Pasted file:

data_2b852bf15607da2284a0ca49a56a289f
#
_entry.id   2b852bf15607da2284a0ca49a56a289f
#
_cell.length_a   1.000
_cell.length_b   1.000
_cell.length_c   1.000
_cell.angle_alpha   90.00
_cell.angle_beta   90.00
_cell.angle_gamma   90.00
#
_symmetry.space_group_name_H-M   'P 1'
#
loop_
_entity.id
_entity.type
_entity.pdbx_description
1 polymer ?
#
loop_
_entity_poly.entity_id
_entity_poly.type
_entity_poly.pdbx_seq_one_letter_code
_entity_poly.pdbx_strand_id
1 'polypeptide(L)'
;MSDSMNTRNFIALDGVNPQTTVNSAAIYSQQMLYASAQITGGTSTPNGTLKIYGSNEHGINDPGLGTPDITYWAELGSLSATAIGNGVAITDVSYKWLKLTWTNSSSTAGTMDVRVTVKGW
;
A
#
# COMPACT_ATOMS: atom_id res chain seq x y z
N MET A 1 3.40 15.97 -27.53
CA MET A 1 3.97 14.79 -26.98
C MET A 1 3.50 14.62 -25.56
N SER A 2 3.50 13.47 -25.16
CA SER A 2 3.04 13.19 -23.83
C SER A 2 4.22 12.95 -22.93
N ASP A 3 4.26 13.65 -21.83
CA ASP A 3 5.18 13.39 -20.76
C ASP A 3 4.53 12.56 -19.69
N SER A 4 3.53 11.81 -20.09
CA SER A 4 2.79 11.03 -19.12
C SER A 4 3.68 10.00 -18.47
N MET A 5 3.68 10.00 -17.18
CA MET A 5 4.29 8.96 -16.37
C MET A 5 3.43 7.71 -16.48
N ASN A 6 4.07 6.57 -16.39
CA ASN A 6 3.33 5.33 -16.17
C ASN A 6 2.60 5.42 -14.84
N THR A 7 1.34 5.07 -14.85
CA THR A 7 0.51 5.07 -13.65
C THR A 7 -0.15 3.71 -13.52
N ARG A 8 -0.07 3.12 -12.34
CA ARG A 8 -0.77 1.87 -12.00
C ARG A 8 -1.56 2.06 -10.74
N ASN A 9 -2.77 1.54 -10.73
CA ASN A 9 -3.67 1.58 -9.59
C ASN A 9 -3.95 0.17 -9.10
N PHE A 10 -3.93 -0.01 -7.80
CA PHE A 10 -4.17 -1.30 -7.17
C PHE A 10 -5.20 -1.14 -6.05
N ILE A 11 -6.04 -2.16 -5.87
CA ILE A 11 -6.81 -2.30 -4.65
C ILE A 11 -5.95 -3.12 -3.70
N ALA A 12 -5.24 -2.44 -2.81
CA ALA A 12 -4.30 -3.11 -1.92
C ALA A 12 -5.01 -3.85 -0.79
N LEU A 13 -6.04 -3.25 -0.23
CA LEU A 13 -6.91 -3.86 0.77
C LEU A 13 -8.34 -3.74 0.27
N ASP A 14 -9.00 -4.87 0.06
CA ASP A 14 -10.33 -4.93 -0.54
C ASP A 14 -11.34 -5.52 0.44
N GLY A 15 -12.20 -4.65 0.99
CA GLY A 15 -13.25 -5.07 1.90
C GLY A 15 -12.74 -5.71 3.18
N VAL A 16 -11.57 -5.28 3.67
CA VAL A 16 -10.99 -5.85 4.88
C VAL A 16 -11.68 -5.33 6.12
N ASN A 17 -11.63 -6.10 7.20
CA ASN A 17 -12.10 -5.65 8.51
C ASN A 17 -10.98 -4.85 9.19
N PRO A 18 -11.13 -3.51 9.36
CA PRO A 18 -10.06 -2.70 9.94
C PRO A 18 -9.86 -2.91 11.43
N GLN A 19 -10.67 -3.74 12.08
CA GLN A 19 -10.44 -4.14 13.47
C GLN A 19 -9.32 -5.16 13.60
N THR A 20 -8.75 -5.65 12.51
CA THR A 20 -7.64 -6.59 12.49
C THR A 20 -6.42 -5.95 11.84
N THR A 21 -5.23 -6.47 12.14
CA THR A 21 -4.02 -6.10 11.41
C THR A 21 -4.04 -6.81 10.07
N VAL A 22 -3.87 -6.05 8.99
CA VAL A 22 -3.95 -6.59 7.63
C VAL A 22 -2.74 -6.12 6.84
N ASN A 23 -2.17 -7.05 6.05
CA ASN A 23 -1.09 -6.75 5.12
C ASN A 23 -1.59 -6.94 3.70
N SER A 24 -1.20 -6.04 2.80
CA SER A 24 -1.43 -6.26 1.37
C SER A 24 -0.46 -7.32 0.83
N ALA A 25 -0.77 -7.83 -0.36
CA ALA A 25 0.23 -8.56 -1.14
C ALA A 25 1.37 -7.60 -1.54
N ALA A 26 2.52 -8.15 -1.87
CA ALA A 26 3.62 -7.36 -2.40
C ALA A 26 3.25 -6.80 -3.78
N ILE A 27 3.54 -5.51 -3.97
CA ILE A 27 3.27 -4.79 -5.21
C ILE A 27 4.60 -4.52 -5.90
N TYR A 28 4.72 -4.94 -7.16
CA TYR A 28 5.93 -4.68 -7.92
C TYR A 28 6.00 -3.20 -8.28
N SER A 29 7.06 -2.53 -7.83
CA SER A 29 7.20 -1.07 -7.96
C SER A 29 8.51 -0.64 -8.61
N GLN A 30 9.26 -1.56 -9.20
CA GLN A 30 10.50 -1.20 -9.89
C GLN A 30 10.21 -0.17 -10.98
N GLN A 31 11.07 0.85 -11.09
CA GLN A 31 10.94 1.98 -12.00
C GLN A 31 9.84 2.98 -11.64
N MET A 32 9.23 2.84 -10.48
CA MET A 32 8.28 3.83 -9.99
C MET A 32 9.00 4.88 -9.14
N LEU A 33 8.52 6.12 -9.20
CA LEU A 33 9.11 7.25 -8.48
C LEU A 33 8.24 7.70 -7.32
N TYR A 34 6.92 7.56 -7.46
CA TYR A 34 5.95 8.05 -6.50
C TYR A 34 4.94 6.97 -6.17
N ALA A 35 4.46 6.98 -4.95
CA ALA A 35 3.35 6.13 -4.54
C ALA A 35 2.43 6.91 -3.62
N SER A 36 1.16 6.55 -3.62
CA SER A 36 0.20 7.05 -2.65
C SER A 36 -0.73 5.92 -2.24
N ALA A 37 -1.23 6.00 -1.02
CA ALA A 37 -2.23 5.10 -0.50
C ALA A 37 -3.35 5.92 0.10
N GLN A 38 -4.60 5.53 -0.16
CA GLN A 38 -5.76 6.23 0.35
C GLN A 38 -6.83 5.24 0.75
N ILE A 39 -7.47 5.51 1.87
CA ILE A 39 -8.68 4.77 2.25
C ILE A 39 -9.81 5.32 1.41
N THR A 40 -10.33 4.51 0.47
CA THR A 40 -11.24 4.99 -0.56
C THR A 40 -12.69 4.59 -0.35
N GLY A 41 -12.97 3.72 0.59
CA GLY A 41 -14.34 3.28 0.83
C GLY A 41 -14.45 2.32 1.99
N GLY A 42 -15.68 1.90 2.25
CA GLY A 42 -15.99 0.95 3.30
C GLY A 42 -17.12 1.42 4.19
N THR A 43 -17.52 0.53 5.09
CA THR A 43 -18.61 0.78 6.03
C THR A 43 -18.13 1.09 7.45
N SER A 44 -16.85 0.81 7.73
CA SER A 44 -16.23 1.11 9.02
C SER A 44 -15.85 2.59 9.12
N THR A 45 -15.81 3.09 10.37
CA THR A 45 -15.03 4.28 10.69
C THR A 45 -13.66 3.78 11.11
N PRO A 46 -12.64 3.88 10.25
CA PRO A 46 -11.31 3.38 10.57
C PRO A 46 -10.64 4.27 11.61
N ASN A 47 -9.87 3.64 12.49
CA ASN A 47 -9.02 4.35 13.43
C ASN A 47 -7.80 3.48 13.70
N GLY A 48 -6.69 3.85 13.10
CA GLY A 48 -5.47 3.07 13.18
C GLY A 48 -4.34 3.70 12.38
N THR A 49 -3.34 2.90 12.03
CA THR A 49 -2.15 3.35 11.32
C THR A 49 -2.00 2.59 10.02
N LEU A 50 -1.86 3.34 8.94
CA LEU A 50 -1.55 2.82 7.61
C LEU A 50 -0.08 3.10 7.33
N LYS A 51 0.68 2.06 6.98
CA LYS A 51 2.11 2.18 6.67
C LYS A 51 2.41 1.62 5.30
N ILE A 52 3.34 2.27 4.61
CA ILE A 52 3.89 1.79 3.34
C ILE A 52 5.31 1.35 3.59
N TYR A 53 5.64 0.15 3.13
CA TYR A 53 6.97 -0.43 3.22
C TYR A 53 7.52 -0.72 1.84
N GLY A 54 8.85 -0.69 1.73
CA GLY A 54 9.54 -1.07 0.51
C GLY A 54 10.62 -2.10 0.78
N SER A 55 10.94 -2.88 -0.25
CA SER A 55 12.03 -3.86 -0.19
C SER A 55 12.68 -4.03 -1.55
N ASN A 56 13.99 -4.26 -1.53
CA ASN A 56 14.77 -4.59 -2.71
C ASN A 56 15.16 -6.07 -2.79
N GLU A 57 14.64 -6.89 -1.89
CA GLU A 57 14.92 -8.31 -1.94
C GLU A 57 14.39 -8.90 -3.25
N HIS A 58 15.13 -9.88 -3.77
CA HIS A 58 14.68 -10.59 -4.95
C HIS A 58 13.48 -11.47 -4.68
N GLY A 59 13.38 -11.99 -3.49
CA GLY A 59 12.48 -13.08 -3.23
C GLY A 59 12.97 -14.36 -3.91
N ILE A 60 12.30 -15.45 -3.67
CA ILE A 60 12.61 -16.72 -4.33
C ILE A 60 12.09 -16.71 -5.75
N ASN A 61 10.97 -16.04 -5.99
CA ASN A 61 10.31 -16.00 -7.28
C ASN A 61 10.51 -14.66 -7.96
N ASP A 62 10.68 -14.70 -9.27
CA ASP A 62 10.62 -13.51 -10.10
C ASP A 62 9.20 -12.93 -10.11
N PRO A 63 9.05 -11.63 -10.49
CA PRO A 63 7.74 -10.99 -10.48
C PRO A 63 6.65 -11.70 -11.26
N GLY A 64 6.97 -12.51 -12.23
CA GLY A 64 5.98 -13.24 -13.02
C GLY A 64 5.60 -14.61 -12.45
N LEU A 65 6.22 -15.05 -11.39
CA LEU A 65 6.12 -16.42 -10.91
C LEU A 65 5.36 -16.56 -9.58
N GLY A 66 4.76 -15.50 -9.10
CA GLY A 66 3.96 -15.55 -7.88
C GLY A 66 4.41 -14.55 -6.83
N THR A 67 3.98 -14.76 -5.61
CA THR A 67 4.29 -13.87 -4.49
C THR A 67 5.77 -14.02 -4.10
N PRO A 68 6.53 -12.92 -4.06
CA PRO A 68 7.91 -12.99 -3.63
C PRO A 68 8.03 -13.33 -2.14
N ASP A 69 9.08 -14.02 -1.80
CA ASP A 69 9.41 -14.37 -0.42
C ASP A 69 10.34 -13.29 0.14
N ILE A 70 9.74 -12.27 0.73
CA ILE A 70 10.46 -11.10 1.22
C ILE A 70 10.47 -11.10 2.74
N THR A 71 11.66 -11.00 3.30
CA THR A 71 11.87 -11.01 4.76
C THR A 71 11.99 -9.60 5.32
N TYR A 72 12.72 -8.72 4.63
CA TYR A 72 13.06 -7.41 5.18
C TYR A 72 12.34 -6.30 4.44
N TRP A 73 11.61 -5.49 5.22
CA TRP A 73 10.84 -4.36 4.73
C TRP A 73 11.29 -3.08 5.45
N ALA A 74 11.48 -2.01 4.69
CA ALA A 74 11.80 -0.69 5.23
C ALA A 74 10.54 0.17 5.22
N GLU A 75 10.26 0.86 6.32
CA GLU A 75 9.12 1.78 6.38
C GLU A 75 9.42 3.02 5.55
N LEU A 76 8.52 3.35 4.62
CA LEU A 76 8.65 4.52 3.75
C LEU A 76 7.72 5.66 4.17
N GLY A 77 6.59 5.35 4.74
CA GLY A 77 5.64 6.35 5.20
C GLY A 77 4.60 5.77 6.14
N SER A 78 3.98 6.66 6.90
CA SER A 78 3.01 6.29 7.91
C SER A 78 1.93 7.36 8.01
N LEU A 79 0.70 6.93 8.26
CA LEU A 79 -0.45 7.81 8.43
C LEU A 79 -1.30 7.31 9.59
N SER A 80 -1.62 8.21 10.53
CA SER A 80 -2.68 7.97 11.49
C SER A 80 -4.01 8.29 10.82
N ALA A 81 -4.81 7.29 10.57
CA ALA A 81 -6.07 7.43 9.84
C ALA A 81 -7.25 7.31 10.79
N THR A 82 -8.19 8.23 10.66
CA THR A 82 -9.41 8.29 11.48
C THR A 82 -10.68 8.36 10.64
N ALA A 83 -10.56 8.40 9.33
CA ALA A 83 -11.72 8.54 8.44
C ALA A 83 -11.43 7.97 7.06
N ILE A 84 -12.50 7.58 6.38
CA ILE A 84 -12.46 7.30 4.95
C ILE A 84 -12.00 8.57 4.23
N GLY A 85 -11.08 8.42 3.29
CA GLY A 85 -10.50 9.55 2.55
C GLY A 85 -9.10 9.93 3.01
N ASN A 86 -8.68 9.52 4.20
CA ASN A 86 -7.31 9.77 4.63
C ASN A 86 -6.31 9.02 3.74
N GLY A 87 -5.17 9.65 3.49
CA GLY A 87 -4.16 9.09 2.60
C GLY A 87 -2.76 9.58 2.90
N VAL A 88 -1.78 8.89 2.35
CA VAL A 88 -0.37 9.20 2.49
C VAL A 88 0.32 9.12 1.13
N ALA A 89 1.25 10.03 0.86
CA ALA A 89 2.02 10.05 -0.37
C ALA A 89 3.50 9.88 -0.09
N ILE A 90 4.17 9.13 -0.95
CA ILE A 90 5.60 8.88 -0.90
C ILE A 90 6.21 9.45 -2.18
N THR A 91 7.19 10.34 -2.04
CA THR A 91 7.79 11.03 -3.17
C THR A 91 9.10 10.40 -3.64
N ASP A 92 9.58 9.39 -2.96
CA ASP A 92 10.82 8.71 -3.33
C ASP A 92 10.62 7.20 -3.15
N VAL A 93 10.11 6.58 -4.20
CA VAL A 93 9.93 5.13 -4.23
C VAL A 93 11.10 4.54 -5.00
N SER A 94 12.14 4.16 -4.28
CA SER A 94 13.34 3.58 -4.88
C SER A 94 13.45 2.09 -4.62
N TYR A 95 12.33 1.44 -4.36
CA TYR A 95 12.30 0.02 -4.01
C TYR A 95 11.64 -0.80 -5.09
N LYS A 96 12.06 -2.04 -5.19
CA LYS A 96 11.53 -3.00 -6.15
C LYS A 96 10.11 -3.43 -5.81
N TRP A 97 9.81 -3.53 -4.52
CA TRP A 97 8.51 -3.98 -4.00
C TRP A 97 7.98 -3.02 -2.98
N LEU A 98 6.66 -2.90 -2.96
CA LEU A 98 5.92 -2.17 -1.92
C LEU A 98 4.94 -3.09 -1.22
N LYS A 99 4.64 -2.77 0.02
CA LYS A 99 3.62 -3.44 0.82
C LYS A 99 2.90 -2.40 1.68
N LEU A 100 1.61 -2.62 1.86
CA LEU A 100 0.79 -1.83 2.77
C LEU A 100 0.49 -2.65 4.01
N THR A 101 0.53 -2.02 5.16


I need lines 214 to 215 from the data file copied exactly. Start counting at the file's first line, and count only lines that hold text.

N ASP A 62 10.68 -14.70 -9.27
CA ASP A 62 10.62 -13.51 -10.10